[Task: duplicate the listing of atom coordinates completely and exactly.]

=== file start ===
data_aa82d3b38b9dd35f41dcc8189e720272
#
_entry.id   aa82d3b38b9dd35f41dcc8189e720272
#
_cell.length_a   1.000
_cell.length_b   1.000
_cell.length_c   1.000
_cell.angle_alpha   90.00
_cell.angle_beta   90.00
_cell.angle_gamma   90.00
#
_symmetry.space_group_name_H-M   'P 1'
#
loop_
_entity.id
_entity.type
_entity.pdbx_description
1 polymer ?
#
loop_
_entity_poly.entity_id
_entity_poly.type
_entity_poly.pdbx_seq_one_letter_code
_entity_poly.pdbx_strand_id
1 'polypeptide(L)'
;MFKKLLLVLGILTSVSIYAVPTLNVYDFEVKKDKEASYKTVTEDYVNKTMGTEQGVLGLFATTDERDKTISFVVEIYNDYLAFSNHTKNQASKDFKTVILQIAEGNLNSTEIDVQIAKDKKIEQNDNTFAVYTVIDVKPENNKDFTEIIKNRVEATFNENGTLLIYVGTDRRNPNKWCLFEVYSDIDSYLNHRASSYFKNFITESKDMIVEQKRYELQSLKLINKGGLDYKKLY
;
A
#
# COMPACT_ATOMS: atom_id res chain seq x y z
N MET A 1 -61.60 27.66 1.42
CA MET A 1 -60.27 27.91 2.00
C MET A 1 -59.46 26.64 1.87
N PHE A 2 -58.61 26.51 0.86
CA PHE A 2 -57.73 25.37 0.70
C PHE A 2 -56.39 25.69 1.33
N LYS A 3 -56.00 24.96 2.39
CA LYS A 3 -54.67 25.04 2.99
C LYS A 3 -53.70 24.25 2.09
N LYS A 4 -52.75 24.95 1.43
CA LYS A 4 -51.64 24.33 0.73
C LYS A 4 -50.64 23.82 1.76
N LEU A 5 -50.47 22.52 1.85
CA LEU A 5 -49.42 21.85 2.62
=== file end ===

data_aa82d3b38b9dd35f41dcc8189e720272
#
_entry.id   aa82d3b38b9dd35f41dcc8189e720272
#
_cell.length_a   1.000
_cell.length_b   1.000
_cell.length_c   1.000
_cell.angle_alpha   90.00
_cell.angle_beta   90.00
_cell.angle_gamma   90.00
#
_symmetry.space_group_name_H-M   'P 1'
#
loop_
_entity.id
_entity.type
_entity.pdbx_description
1 polymer ?
#
loop_
_entity_poly.entity_id
_entity_poly.type
_entity_poly.pdbx_seq_one_letter_code
_entity_poly.pdbx_strand_id
1 'polypeptide(L)'
;MFKKLLLVLGILTSVSIYAVPTLNVYDFEVKKDKEASYKTVTEDYVNKTMGTEQGVLGLFATTDERDKTISFVVEIYNDYLAFSNHTKNQASKDFKTVILQIAEGNLNSTEIDVQIAKDKKIEQNDNTFAVYTVIDVKPENNKDFTEIIKNRVEATFNENGTLLIYVGTDRRNPNKWCLFEVYSDIDSYLNHRASSYFKNFITESKDMIVEQKRYELQSLKLINKGGLDYKKLY
;
A
#
# COMPACT_ATOMS: atom_id res chain seq x y z
N MET A 1 -61.60 27.66 1.42
CA MET A 1 -60.27 27.91 2.00
C MET A 1 -59.46 26.64 1.87
N PHE A 2 -58.61 26.51 0.86
CA PHE A 2 -57.73 25.37 0.70
C PHE A 2 -56.39 25.69 1.33
N LYS A 3 -56.00 24.96 2.39
CA LYS A 3 -54.67 25.04 2.99
C LYS A 3 -53.70 24.25 2.09
N LYS A 4 -52.75 24.95 1.43
CA LYS A 4 -51.64 24.33 0.73
C LYS A 4 -50.64 23.82 1.76
N LEU A 5 -50.47 22.52 1.85
CA LEU A 5 -49.42 21.85 2.62